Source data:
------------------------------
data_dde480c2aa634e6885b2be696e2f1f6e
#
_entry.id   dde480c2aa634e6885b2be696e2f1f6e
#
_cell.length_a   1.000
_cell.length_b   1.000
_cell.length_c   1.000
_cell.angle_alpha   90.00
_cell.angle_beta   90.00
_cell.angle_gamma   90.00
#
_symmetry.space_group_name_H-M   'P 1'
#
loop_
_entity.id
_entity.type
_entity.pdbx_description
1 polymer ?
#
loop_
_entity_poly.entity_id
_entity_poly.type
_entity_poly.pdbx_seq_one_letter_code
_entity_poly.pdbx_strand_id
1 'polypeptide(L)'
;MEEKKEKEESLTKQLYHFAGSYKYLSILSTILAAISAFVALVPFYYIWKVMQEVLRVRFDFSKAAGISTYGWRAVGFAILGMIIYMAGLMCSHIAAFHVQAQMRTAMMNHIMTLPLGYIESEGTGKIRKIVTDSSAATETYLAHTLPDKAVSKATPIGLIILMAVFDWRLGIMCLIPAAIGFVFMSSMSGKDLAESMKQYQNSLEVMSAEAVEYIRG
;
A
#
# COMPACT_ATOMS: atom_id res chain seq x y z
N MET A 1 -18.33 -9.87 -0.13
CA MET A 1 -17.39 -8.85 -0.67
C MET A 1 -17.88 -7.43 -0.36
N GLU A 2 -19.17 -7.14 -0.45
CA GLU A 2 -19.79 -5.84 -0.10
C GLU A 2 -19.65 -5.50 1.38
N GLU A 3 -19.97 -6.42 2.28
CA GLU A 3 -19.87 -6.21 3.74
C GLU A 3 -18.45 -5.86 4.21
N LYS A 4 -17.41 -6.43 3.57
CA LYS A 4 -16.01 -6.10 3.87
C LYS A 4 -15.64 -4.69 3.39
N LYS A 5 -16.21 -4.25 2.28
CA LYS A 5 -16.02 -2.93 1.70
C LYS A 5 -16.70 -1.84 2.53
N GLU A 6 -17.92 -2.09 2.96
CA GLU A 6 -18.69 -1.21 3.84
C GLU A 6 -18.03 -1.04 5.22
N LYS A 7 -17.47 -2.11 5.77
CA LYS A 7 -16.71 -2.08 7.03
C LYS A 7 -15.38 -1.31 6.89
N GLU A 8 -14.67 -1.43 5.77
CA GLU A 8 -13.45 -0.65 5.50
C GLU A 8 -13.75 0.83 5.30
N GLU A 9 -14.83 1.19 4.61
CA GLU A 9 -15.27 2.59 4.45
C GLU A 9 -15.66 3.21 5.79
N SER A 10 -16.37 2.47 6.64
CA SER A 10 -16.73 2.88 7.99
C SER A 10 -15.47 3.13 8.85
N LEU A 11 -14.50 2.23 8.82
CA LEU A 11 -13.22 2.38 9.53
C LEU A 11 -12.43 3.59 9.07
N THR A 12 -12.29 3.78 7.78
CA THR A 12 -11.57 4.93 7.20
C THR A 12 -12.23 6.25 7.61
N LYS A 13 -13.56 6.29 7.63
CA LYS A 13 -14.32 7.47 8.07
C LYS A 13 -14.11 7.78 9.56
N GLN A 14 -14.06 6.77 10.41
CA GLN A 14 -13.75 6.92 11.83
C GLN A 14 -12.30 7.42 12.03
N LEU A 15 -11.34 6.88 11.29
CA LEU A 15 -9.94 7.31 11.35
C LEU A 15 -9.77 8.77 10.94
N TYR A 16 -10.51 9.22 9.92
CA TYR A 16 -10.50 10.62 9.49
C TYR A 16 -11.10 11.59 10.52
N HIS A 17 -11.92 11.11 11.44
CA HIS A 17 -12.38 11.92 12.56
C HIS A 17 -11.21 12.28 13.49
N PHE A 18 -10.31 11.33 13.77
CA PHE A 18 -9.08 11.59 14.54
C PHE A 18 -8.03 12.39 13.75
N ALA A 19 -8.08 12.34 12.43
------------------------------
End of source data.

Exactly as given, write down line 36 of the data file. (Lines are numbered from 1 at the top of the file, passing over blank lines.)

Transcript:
C GLU A 2 -19.65 -5.50 1.38